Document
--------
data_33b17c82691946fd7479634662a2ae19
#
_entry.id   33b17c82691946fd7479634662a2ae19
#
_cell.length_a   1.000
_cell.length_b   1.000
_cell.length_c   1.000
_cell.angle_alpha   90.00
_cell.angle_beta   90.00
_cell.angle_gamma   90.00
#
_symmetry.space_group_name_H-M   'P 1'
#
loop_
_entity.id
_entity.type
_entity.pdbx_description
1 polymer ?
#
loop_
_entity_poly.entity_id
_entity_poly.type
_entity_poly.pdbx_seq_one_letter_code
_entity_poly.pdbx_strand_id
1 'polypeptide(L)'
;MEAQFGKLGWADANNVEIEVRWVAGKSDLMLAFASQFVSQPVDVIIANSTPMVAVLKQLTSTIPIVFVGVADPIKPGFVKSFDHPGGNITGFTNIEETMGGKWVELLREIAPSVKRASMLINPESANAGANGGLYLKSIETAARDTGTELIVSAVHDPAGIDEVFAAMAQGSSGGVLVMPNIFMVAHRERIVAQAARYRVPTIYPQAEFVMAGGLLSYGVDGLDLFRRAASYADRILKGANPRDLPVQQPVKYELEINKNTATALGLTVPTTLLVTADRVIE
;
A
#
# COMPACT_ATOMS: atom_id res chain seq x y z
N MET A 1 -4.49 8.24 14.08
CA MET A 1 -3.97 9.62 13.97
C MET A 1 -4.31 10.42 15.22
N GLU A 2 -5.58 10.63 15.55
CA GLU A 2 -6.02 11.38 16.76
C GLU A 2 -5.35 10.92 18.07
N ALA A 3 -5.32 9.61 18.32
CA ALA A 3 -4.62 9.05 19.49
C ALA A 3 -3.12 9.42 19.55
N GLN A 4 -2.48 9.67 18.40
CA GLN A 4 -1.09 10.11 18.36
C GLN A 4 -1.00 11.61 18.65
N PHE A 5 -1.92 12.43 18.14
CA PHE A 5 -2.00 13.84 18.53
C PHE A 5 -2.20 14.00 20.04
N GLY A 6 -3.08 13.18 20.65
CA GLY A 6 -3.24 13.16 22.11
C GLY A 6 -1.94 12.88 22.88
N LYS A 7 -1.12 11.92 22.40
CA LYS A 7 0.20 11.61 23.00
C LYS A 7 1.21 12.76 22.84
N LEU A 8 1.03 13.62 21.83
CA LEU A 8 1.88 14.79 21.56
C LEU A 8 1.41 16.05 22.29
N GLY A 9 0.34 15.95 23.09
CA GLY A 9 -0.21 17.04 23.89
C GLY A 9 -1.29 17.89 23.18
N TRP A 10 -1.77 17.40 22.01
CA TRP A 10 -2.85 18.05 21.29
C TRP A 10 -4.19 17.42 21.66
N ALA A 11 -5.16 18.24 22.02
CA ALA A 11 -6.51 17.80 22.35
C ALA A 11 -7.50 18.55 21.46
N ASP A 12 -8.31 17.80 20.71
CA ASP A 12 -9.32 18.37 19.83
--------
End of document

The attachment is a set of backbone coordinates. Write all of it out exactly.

data_33b17c82691946fd7479634662a2ae19
#
_entry.id   33b17c82691946fd7479634662a2ae19
#
_cell.length_a   1.000
_cell.length_b   1.000
_cell.length_c   1.000
_cell.angle_alpha   90.00
_cell.angle_beta   90.00
_cell.angle_gamma   90.00
#
_symmetry.space_group_name_H-M   'P 1'
#
loop_
_entity.id
_entity.type
_entity.pdbx_description
1 polymer ?
#
loop_
_entity_poly.entity_id
_entity_poly.type
_entity_poly.pdbx_seq_one_letter_code
_entity_poly.pdbx_strand_id
1 'polypeptide(L)'
;MEAQFGKLGWADANNVEIEVRWVAGKSDLMLAFASQFVSQPVDVIIANSTPMVAVLKQLTSTIPIVFVGVADPIKPGFVKSFDHPGGNITGFTNIEETMGGKWVELLREIAPSVKRASMLINPESANAGANGGLYLKSIETAARDTGTELIVSAVHDPAGIDEVFAAMAQGSSGGVLVMPNIFMVAHRERIVAQAARYRVPTIYPQAEFVMAGGLLSYGVDGLDLFRRAASYADRILKGANPRDLPVQQPVKYELEINKNTATALGLTVPTTLLVTADRVIE
;
A
#
# COMPACT_ATOMS: atom_id res chain seq x y z
N MET A 1 -4.49 8.24 14.08
CA MET A 1 -3.97 9.62 13.97
C MET A 1 -4.31 10.42 15.22
N GLU A 2 -5.58 10.63 15.55
CA GLU A 2 -6.02 11.38 16.76
C GLU A 2 -5.35 10.92 18.07
N ALA A 3 -5.32 9.61 18.32
CA ALA A 3 -4.62 9.05 19.49
C ALA A 3 -3.12 9.42 19.55
N GLN A 4 -2.48 9.67 18.40
CA GLN A 4 -1.09 10.11 18.36
C GLN A 4 -1.00 11.61 18.65
N PHE A 5 -1.92 12.43 18.14
CA PHE A 5 -2.00 13.84 18.53
C PHE A 5 -2.20 14.00 20.04
N GLY A 6 -3.08 13.18 20.65
CA GLY A 6 -3.24 13.16 22.11
C GLY A 6 -1.94 12.88 22.88
N LYS A 7 -1.12 11.92 22.40
CA LYS A 7 0.20 11.61 23.00
C LYS A 7 1.21 12.76 22.84
N LEU A 8 1.03 13.62 21.83
CA LEU A 8 1.88 14.79 21.56
C LEU A 8 1.41 16.05 22.29
N GLY A 9 0.34 15.95 23.09
CA GLY A 9 -0.21 17.04 23.89
C GLY A 9 -1.29 17.89 23.18
N TRP A 10 -1.77 17.40 22.01
CA TRP A 10 -2.85 18.05 21.29
C TRP A 10 -4.19 17.42 21.66
N ALA A 11 -5.16 18.24 22.02
CA ALA A 11 -6.51 17.80 22.35
C ALA A 11 -7.50 18.55 21.46
N ASP A 12 -8.31 17.80 20.71
CA ASP A 12 -9.32 18.37 19.83